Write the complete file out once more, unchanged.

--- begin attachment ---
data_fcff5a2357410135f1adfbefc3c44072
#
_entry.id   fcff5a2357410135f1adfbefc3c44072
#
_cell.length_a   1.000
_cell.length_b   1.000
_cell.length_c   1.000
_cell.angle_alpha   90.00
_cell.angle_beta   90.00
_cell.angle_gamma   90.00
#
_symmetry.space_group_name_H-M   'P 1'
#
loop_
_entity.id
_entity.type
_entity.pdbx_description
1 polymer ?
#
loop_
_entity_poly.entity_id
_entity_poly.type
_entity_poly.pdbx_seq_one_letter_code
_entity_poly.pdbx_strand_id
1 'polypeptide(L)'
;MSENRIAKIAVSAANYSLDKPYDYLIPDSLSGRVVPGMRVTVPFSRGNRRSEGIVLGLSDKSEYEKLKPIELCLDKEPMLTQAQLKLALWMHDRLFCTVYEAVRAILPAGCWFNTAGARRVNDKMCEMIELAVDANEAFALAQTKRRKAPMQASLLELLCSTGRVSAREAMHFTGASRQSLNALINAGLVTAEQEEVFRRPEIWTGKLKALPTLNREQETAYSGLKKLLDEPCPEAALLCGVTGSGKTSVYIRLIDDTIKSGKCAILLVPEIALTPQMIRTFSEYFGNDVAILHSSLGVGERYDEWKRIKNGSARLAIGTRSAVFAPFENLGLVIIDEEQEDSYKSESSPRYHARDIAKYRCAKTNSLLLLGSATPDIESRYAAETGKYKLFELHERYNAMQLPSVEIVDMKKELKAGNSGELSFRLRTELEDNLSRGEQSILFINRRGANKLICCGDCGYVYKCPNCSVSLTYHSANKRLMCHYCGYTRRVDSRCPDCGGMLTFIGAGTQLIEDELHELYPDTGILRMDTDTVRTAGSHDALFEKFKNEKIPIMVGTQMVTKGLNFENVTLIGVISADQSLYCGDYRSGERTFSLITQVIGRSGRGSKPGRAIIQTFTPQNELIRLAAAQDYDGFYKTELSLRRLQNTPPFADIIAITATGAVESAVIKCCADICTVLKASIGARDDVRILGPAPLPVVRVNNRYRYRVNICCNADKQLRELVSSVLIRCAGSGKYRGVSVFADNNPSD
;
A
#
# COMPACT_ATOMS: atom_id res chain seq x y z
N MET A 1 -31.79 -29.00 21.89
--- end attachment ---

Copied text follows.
data_fcff5a2357410135f1adfbefc3c44072
#
_entry.id   fcff5a2357410135f1adfbefc3c44072
#
_cell.length_a   1.000
_cell.length_b   1.000
_cell.length_c   1.000
_cell.angle_alpha   90.00
_cell.angle_beta   90.00
_cell.angle_gamma   90.00
#
_symmetry.space_group_name_H-M   'P 1'
#
loop_
_entity.id
_entity.type
_entity.pdbx_description
1 polymer ?
#
loop_
_entity_poly.entity_id
_entity_poly.type
_entity_poly.pdbx_seq_one_letter_code
_entity_poly.pdbx_strand_id
1 'polypeptide(L)'
;MSENRIAKIAVSAANYSLDKPYDYLIPDSLSGRVVPGMRVTVPFSRGNRRSEGIVLGLSDKSEYEKLKPIELCLDKEPMLTQAQLKLALWMHDRLFCTVYEAVRAILPAGCWFNTAGARRVNDKMCEMIELAVDANEAFALAQTKRRKAPMQASLLELLCSTGRVSAREAMHFTGASRQSLNALINAGLVTAEQEEVFRRPEIWTGKLKALPTLNREQETAYSGLKKLLDEPCPEAALLCGVTGSGKTSVYIRLIDDTIKSGKCAILLVPEIALTPQMIRTFSEYFGNDVAILHSSLGVGERYDEWKRIKNGSARLAIGTRSAVFAPFENLGLVIIDEEQEDSYKSESSPRYHARDIAKYRCAKTNSLLLLGSATPDIESRYAAETGKYKLFELHERYNAMQLPSVEIVDMKKELKAGNSGELSFRLRTELEDNLSRGEQSILFINRRGANKLICCGDCGYVYKCPNCSVSLTYHSANKRLMCHYCGYTRRVDSRCPDCGGMLTFIGAGTQLIEDELHELYPDTGILRMDTDTVRTAGSHDALFEKFKNEKIPIMVGTQMVTKGLNFENVTLIGVISADQSLYCGDYRSGERTFSLITQVIGRSGRGSKPGRAIIQTFTPQNELIRLAAAQDYDGFYKTELSLRRLQNTPPFADIIAITATGAVESAVIKCCADICTVLKASIGARDDVRILGPAPLPVVRVNNRYRYRVNICCNADKQLRELVSSVLIRCAGSGKYRGVSVFADNNPSD
;
A
#
# COMPACT_ATOMS: atom_id res chain seq x y z
N MET A 1 -31.79 -29.00 21.89